The pattern of changing hydro-geochemical characteristics of water in Himalayan rivers is primarily controlled by sediment load from natural sources in higher altitudes and anthropogenic sources such as the burning of fossil fuels for domestic use, vehicular emissions, and wind transported industrial pollutants in the downstream region. The assessment of water quality is critical for the comparison of natural and anthropogenic sources in the downstream areas due to the dependence of the population on the glacial meltwater for freshwater supply. In the present study, we investigate the physical and ionic characteristics of glacial meltwater from Naradu Glacier catchment concerning the dominant weathering process. The freshwater samples were collected during the ablation period of 2016 and 2017 from specified locations. The physical parameters (pH, electrical conductivity, and temperature) were measured in the field while the analyses for concentrations of major cations (Ca2+, Mg2+, K+, Na+) and major anions (Cl−, SO4 2−, HCO3 −, NO3 −) were done in the laboratory. The anions (HCO3 − > SO42− > Cl− > NO3 −) and cations (Ca2+ > Mg2+ > Na+ > K+) concentrations were observed to have similar trends for both of the ablation period. The statistical analysis shows the predominance of geological weathering processes in the catchment as the controlling factor for the variation in concentration of different ionic species. The catchment was found to be rich in rocks with carbonate mineral making the Ca2+ and HCO3 − the most dominant ions in the glacial meltwater.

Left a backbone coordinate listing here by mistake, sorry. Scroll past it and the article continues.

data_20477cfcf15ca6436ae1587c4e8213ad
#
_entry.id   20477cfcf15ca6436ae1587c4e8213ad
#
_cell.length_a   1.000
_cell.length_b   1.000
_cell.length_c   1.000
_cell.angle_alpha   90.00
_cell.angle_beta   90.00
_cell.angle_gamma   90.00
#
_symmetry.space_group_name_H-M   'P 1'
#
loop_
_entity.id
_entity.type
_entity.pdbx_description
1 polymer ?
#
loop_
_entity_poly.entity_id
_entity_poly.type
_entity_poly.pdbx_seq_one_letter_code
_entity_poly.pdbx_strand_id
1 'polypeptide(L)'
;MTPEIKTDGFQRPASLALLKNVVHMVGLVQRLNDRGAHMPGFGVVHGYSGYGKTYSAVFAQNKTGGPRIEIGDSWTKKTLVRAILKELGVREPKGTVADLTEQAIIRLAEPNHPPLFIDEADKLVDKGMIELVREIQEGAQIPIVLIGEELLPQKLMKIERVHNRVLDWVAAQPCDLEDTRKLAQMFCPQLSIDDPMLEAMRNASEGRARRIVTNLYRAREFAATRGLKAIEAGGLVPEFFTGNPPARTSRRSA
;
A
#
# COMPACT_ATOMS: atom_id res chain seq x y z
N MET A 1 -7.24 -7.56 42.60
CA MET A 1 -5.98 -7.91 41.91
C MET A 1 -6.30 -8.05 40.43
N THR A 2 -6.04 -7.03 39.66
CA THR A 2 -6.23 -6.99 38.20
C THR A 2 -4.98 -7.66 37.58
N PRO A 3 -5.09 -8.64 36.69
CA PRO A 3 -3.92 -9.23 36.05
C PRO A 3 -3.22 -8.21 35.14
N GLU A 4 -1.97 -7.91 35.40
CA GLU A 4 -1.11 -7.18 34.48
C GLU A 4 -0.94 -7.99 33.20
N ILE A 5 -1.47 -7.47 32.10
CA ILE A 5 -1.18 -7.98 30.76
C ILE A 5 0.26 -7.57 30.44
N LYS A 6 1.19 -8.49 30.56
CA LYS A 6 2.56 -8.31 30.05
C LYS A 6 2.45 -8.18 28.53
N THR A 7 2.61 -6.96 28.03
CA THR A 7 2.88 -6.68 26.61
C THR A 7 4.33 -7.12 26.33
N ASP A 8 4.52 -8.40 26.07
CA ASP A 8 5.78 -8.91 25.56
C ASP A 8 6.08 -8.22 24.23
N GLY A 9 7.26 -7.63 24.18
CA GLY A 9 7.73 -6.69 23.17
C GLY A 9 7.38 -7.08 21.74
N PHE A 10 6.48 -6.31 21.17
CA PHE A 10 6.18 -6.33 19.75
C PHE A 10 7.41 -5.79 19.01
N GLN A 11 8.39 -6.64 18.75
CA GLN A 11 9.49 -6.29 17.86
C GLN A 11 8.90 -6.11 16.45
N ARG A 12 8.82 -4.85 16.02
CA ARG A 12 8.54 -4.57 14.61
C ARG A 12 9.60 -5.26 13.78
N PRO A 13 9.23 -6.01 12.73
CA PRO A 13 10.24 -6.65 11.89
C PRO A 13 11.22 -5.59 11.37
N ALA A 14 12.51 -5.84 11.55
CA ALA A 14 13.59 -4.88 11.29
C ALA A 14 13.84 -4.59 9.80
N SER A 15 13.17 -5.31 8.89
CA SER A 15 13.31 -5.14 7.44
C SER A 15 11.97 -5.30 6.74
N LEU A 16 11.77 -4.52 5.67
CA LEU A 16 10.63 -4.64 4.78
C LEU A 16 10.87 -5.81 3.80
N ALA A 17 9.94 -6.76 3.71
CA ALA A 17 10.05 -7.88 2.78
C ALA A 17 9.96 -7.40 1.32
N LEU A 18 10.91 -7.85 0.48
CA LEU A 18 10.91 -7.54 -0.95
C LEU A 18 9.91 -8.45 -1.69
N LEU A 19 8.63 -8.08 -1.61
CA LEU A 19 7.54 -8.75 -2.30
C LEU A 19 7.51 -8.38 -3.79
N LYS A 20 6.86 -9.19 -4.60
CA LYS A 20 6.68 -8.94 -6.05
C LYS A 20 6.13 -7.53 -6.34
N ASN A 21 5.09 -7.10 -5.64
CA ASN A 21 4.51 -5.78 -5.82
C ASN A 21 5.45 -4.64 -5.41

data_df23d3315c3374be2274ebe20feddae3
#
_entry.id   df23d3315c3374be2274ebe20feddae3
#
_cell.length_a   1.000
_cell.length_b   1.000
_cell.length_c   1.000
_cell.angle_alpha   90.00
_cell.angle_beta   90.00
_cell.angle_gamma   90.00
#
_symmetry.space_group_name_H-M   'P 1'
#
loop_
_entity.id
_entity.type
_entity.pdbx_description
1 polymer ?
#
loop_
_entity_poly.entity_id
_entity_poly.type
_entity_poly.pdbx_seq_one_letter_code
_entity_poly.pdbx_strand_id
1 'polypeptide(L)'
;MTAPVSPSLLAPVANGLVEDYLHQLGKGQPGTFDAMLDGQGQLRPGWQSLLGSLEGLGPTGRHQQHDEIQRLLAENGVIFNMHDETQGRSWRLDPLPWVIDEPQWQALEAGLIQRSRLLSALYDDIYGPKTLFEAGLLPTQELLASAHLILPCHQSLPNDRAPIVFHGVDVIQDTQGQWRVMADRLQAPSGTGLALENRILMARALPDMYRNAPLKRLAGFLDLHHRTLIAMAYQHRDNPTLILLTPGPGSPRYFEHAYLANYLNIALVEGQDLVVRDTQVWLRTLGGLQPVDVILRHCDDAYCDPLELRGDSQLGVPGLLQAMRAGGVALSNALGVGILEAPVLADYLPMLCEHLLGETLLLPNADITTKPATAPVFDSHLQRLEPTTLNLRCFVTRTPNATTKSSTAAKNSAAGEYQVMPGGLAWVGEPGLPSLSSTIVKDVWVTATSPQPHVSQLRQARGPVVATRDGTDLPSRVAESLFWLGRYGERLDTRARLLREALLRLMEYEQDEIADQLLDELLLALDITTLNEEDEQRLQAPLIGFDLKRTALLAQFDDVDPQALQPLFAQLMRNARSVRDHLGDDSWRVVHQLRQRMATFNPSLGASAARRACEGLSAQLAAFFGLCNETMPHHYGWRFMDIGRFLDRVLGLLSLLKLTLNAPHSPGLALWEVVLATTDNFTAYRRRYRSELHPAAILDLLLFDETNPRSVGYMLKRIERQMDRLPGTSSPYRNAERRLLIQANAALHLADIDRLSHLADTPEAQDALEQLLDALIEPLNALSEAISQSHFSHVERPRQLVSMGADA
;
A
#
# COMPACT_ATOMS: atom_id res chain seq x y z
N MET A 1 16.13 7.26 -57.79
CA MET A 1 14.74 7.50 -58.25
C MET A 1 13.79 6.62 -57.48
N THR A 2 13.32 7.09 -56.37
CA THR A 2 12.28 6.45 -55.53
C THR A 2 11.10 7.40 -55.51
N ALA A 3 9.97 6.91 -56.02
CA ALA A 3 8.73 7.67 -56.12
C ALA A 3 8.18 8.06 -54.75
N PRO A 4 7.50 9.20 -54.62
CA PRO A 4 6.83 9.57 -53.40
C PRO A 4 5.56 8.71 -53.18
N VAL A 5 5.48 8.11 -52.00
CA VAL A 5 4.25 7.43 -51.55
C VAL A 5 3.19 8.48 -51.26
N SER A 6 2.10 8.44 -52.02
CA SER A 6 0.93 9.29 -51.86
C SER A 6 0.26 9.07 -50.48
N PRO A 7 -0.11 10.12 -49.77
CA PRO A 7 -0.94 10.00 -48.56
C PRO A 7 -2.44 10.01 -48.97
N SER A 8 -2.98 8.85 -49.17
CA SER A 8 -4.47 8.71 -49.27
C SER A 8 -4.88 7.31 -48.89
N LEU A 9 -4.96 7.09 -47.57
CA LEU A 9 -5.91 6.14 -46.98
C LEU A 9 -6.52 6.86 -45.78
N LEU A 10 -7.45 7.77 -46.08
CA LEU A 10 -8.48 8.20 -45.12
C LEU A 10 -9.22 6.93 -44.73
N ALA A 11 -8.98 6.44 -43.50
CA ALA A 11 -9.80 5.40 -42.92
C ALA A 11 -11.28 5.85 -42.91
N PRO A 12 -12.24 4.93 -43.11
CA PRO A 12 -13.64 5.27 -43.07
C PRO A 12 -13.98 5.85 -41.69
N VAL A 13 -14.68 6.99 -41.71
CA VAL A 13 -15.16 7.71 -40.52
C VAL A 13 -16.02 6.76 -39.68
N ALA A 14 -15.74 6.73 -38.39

Bibliographical noteThe research is a part of the research project funded by the Department of Science and Technology (DST), Govt. of India on Naradu Glacier. The support of the Ministry of Earth Sciences (MoES/PAMC/H&C/61/2015-PCII, dated March 03, 2016) and Department of Science and Technology SB/DGH-92/2014 dated 19/12/2014 and DST/CCP/NHC/159/2018(G), dated March 28, 2019 through the research project on glacier sanctioned to Dr. Rajesh Kumar (the PI of the project) is thankfully acknowledged. Authors would also like to acknowledge the permission and support by Prof. Ravindra Kumar Sinha, Vice Chancellor, Nalanda Open University and Dr. Anupma Kumari, Environmental Biology Laboratory, Dept. of Zoology, Patna University for using their laboratory and their keen guidance during the chemical analysis of water samples.
- Carbonate weathering
- Naradu Glacier